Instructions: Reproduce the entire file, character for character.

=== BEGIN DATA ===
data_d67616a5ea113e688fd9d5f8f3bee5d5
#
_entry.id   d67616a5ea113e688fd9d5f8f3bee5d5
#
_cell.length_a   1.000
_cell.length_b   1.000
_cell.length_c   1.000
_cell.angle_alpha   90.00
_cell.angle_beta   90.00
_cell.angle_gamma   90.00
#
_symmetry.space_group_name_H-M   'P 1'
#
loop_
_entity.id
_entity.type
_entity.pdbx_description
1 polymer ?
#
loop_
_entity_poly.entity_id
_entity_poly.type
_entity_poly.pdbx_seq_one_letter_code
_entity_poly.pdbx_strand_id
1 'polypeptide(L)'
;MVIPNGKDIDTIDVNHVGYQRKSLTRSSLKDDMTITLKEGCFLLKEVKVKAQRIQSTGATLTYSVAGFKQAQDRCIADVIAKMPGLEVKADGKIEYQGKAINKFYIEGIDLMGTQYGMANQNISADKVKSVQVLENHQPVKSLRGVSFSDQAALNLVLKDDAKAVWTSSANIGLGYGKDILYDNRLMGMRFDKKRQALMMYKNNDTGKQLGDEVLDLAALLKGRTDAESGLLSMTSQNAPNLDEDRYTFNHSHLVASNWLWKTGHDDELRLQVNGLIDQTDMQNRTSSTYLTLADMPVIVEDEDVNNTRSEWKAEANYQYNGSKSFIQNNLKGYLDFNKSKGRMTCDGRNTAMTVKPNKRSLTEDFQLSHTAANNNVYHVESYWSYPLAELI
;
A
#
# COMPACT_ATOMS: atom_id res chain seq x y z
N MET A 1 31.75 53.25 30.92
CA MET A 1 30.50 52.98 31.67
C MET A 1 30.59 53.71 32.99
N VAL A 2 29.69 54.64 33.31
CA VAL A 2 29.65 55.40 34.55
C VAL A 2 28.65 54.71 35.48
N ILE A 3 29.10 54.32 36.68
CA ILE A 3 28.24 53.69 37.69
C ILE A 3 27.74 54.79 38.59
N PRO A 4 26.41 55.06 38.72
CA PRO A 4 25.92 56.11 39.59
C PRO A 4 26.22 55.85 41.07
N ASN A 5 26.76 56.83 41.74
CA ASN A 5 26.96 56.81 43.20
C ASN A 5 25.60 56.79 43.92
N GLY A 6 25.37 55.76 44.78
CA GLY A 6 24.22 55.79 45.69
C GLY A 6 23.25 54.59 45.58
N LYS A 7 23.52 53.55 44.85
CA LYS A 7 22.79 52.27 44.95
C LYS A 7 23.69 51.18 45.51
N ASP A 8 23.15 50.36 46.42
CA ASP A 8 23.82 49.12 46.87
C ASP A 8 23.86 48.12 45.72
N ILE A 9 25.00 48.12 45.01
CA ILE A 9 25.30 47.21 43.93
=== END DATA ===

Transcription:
data_d67616a5ea113e688fd9d5f8f3bee5d5
#
_entry.id   d67616a5ea113e688fd9d5f8f3bee5d5
#
_cell.length_a   1.000
_cell.length_b   1.000
_cell.length_c   1.000
_cell.angle_alpha   90.00
_cell.angle_beta   90.00
_cell.angle_gamma   90.00
#
_symmetry.space_group_name_H-M   'P 1'
#
loop_
_entity.id
_entity.type
_entity.pdbx_description
1 polymer ?
#
loop_
_entity_poly.entity_id
_entity_poly.type
_entity_poly.pdbx_seq_one_letter_code
_entity_poly.pdbx_strand_id
1 'polypeptide(L)'
;MVIPNGKDIDTIDVNHVGYQRKSLTRSSLKDDMTITLKEGCFLLKEVKVKAQRIQSTGATLTYSVAGFKQAQDRCIADVIAKMPGLEVKADGKIEYQGKAINKFYIEGIDLMGTQYGMANQNISADKVKSVQVLENHQPVKSLRGVSFSDQAALNLVLKDDAKAVWTSSANIGLGYGKDILYDNRLMGMRFDKKRQALMMYKNNDTGKQLGDEVLDLAALLKGRTDAESGLLSMTSQNAPNLDEDRYTFNHSHLVASNWLWKTGHDDELRLQVNGLIDQTDMQNRTSSTYLTLADMPVIVEDEDVNNTRSEWKAEANYQYNGSKSFIQNNLKGYLDFNKSKGRMTCDGRNTAMTVKPNKRSLTEDFQLSHTAANNNVYHVESYWSYPLAELI
;
A
#
# COMPACT_ATOMS: atom_id res chain seq x y z
N MET A 1 31.75 53.25 30.92
CA MET A 1 30.50 52.98 31.67
C MET A 1 30.59 53.71 32.99
N VAL A 2 29.69 54.64 33.31
CA VAL A 2 29.65 55.40 34.55
C VAL A 2 28.65 54.71 35.48
N ILE A 3 29.10 54.32 36.68
CA ILE A 3 28.24 53.69 37.69
C ILE A 3 27.74 54.79 38.59
N PRO A 4 26.41 55.06 38.72
CA PRO A 4 25.92 56.11 39.59
C PRO A 4 26.22 55.85 41.07
N ASN A 5 26.76 56.83 41.74
CA ASN A 5 26.96 56.81 43.20
C ASN A 5 25.60 56.79 43.92
N GLY A 6 25.37 55.76 44.78
CA GLY A 6 24.22 55.79 45.69
C GLY A 6 23.25 54.59 45.58
N LYS A 7 23.52 53.55 44.85
CA LYS A 7 22.79 52.27 44.95
C LYS A 7 23.69 51.18 45.51
N ASP A 8 23.15 50.36 46.42
CA ASP A 8 23.82 49.12 46.87
C ASP A 8 23.86 48.12 45.72
N ILE A 9 25.00 48.12 45.01
CA ILE A 9 25.30 47.21 43.93